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August 2012 London 2012

FOLLOWING THE mother of all build-ups, London 2012 is finally underway. In spite of one or two minor hitches in preparations, the Games that we’ve been waiting seven years to see are successfully out of the blocks, and unlike the value of G4S shares, the country’s mood and sense of optimism about Team GB’s chances on home turf are high.

it does not get much better

For lovers of sport than the next

two weeks; for the less enthusiastic an overseas holiday is recommended.

The marathon For an Ordinariate relatively fresh out

of the blocks one particular Olympic event is perhaps worthy of some reflection - the marathon, begun in commemoration of the run of the Greek soldier Pheidippides as a messenger from the Battle of Marathon to Athens.

Every Christian discovers at some point in the

race that what is required to reach the prize beyond the finish line is the stamina and endurance of the marathon runner, rather than the power and pace of the sprinter. Power and pace are fine over 385 yards, but when there are 26 miles more of the marathon to run, it’s time to change gear from Usain Bolt to Paula Radcliffe.

“Pace Patience” Te Ordinariate is only 18 months old and in

that short time we have moved a long way, but I’m beginning to realise that we need to treat this project of the Ordinariate not as a sprint that will get quick results, but as a marathon that requires what those in the business call “Pace Patience”. To you and me that loosely translates as: give it time and don’t rush it. We’ve taken on something that requires us to work over a long stretch of time with a sustained effort. 26.2 miles is not covered in a few minutes.

Any marathon runner will tell you that those who make it to the finish line possess above all two things.

First, sustained motivation Jesus, not General Synod, is our motivation for being

in the Ordinariate; and the unity of his Church. With our eyes fixed on him as our finish line, we run with endurance. Te saints inspire and motivate us too. Blessed John Henry Newman ran a similar race before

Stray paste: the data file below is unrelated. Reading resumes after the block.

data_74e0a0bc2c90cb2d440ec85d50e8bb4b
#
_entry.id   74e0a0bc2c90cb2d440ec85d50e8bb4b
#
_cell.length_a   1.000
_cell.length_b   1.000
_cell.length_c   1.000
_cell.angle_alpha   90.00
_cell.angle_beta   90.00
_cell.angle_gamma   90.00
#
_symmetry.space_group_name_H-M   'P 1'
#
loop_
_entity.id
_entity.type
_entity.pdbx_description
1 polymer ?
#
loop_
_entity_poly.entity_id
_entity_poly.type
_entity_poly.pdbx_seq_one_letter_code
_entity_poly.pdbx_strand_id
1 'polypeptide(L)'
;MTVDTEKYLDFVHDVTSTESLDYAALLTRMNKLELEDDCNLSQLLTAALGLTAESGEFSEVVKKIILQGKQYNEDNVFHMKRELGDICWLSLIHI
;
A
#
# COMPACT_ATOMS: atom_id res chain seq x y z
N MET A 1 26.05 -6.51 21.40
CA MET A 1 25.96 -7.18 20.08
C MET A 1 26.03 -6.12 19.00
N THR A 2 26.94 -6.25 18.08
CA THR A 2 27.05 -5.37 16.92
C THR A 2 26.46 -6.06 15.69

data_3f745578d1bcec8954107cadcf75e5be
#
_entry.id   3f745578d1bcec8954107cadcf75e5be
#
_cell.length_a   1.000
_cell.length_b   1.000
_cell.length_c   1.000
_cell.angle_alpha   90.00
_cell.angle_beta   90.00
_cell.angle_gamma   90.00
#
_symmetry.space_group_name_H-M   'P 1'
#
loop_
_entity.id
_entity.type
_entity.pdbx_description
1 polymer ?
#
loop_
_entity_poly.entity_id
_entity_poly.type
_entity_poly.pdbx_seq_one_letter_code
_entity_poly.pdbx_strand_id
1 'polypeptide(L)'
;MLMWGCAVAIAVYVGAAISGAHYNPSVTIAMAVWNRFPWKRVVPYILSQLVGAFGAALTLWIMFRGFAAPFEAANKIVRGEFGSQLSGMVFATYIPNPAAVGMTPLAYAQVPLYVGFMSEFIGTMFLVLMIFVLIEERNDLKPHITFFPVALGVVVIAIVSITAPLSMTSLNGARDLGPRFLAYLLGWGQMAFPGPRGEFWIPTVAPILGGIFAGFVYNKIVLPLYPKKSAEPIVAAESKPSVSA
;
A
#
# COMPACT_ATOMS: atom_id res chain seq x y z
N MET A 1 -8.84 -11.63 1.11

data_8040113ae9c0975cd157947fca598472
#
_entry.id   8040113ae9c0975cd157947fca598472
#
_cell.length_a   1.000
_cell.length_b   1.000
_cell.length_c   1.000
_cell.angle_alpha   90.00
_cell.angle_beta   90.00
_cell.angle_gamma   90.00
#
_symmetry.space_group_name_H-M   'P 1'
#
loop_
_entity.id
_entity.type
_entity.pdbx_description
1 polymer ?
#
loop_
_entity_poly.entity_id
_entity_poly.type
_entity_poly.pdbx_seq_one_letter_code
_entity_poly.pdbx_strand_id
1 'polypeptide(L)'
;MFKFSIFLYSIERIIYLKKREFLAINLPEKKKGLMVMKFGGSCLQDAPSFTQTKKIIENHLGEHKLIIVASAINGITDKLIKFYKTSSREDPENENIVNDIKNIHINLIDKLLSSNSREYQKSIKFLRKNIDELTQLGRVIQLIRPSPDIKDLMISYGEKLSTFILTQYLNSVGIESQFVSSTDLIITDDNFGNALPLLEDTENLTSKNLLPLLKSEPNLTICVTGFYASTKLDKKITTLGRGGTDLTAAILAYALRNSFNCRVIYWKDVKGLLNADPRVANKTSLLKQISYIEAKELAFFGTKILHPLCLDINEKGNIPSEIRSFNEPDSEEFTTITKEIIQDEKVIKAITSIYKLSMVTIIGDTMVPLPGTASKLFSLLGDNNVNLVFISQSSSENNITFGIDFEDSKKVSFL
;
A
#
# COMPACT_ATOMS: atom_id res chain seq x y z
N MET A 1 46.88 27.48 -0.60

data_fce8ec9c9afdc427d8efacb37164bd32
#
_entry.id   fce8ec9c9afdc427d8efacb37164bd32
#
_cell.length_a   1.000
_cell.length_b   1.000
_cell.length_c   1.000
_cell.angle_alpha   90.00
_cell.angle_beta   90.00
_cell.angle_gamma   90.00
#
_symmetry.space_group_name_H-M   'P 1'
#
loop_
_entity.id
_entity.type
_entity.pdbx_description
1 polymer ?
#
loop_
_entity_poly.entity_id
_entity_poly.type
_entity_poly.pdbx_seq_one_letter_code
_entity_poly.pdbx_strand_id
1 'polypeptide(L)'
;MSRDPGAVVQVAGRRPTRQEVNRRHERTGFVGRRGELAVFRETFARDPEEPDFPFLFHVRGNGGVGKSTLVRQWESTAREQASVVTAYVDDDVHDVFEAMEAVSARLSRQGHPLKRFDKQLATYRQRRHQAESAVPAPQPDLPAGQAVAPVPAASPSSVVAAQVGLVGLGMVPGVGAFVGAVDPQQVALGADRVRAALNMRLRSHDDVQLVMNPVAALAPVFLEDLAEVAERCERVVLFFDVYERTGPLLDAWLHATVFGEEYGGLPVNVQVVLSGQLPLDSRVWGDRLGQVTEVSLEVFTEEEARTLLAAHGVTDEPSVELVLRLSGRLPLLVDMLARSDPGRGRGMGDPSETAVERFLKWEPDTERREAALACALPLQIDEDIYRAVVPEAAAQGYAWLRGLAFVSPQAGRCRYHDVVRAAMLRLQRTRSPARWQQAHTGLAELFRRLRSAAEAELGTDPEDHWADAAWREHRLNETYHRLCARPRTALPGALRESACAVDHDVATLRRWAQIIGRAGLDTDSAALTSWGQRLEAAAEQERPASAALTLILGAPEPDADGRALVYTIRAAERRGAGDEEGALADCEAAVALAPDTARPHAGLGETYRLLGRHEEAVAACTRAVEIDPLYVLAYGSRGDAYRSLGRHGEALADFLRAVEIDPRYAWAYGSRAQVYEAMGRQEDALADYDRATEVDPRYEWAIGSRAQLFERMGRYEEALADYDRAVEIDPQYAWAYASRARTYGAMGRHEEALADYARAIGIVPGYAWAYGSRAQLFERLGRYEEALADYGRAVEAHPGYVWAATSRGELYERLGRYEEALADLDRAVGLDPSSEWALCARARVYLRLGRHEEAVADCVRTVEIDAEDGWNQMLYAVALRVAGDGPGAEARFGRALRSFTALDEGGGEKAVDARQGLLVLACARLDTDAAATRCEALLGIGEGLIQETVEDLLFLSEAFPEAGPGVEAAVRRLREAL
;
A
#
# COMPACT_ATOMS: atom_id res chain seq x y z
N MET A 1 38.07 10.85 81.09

us and from the side-line is surely in the home crowd urging us on: “I had it tough too, remember. Tere may be parts of the course that you don’t like; you may be asking: Why is God taking the course this way? but keep running. Te reward is worth it.”

Second, self-discipline We need the self-discipline to get into

good shape: financially and structurally, but most important, spiritually. If we are looking flabby in parts, then it is time to look at our diet, hit the tread mill

and tone up our muscles. In their desire to remove any hindrance to their athletic success, the Ancient Greeks not only beat the bulge and built their bodies into temples to rival any they erected with stone, they actually ran naked!

With a mere 385 yards behind us it is time to pace

ourselves for the long haul and be ready for the effort, the sweat and the endurance needed to go the distance!

Show your support for the Ordinariate

by wearing one of two attractive lapel badges This badge shows an image of Our Lady of

Walsingham and is sold in support the payment of clergy stipends - they are available from: John Worley, 48 Lawn Lane,

Hemel Hempstead HP3 9HL Cost: £4 each

PLUS ... NEW: Cufflinks £12 each pair stamped addressed envelope - cheques payable to: Hemel Hempstead Group

This badge is the coat of arms of the Personal Ordinariate of Our Lady of Walsingham, and is available from:

Ordinariate Lapel Badge, 274 Imperial Court, Kennington Lane, London SE11 5QN

Cost: £5 (inc P&P) - cheques payable to: Ordinariate OLW Please remember to include your Name and Address

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